Reefers appear to be moving … to spot van freight

April 11, 2019

Special to Land Line


If you’ve wondered how one “down” segment of the truckload freight economy can affect the others, look no further than refrigerated carriers and the current state of produce harvests.

With production relatively stagnant in early April, more reefer carriers are likely competing for spot van freight. The extra capacity on DAT MembersEdge means we’re seeing marginal van and reefer rate movement on a national level.

National average spot rates through April 7

  • Van: $1.86 per mile, 1 cent higher than the March average.
  • Reefer: $2.17 per mile, same as the March average.
  • Flatbed: $2.40 per mile, 6 cents higher than March.

Compared to the previous week, the number of load posts on DAT MembersEdge was down 2% during the week ending April 7 while truck posts increased 9%. Load-to-truck ratios slipped lower for vans and reefers while the ratio was unchanged for flatbeds.

Diesel prices increased a penny to $3.09 per gallon.

Van trends

Van volumes were down last week compared to the week before—not unusual for early April, since there was extra activity in late March for the close of the first quarter. There are actually more van loads moving on the spot market compared to this time last year.

But there are also plenty of trucks available. Rates rose on just 38 of the top 100 van lanes on DAT MembersEdge last week, while 58 fell and four were unchanged.

Where rates are rising

No lanes in the top 100 rose by more than 10 cents per mile, although several notable ones were close.

  • Memphis to Columbus increased 9 cents to $1.96 per mile.
  • Los Angeles to Atlanta added 8 cents to $1.58 per mile.

Where rates are falling

Rates have been weak in the Northeast, particularly outbound from Buffalo and Philadelphia. Just a handful of van lanes fell more than 10 cents per mile, but they include two lanes worth watching.

  • Columbus to Memphis, a big retail-freight lane, fell 14 cents to $1.70 per mile.
  • Houston to Oklahoma City, which jumped two weeks ago, fell back 12 cents to $1.92 per mile.

Reefer trends

Rates have been volatile on individual reefer lanes but the national average was unchanged last week. On the top 72 reefer lanes, rates on 36 were up, 33 were down, and three stayed the same.

For the entire U.S., reefer volume fell 1% but expectations are increasing with spring weather.

Where rates are rising

In Florida, Miami outbound volumes jumped 23% last week and were nearly 9% higher from Lakeland. But the Miami market (South Florida) had lots of trucks, which kept rates from rising, while Lakeland to Atlanta jumped 23 cents to $1.66 per mile.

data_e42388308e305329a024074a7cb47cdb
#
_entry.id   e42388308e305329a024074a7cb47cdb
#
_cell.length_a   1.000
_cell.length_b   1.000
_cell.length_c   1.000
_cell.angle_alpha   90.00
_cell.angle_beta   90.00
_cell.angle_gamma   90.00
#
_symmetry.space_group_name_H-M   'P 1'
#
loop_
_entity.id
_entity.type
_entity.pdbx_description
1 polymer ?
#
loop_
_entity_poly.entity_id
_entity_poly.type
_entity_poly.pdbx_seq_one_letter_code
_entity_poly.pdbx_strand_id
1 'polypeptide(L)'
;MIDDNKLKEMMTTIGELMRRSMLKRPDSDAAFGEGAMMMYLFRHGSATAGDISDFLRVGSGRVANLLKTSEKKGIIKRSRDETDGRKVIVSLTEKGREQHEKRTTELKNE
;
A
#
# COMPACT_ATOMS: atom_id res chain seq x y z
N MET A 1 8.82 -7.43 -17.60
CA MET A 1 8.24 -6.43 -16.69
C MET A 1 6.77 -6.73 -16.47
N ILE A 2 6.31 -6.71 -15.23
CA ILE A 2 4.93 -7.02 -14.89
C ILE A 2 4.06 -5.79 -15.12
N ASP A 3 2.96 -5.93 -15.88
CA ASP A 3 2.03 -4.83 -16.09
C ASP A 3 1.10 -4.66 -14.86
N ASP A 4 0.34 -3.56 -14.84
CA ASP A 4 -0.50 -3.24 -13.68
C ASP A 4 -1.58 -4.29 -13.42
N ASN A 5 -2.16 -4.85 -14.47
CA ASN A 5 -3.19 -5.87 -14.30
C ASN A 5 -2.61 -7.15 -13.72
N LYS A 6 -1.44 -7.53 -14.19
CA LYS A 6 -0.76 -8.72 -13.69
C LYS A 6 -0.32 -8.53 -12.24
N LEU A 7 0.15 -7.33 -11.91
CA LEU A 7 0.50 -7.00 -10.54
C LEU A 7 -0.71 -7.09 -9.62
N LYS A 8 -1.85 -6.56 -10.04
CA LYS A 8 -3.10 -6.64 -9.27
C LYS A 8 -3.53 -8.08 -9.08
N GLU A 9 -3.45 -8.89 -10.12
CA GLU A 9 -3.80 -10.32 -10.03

In the Midwest, rates were higher from Chicago, but Grand Rapids had the biggest outbound rate increase. Grand Rapids to Atlanta surged 44 cents to $2.95 per mile.

Tri-haul of the week

With reefer freight volumes increasing out of Lakeland but lagging elsewhere, let’s look at a tri-haul to maximize your profits. Atlanta to Lakeland paid an average of $2.60 per mile last week while the return trip paid just $1.66 per mile. If you click on the tri-haul function in DAT MembersEdge, one of the options you get is a tri-haul through Tallahassee.

Lakeland to Tallahassee averaged $2.32 per mile last week, while Tallahassee to Atlanta was $2.73 per mile. That tri-haul route only adds 87 miles but would increase your rate per loaded mile by 43 cents. The straight roundtrip paid a total of $1,930 last week but the tri-haul paid $2,540, putting an extra $610 in your pocket.

DAT tri-haul of the week chart

Rates are derived from DAT RateView, which provides real-time reports on prevailing spot market and contract rates, as well as historical rate and capacity trends. All reported rates include fuel surcharges.

For the latest spot market load availability and rate information, visit the load board or tune in to Land Line Now. You can get all of the latest rate information at per industry-trends per Trendlines, comment on the DAT Freight Talk blog, or join us on Facebook. On Twitter you can tweet your questions to us @LoadBoards and have your questions answered by DAT industry analyst Mark Montague.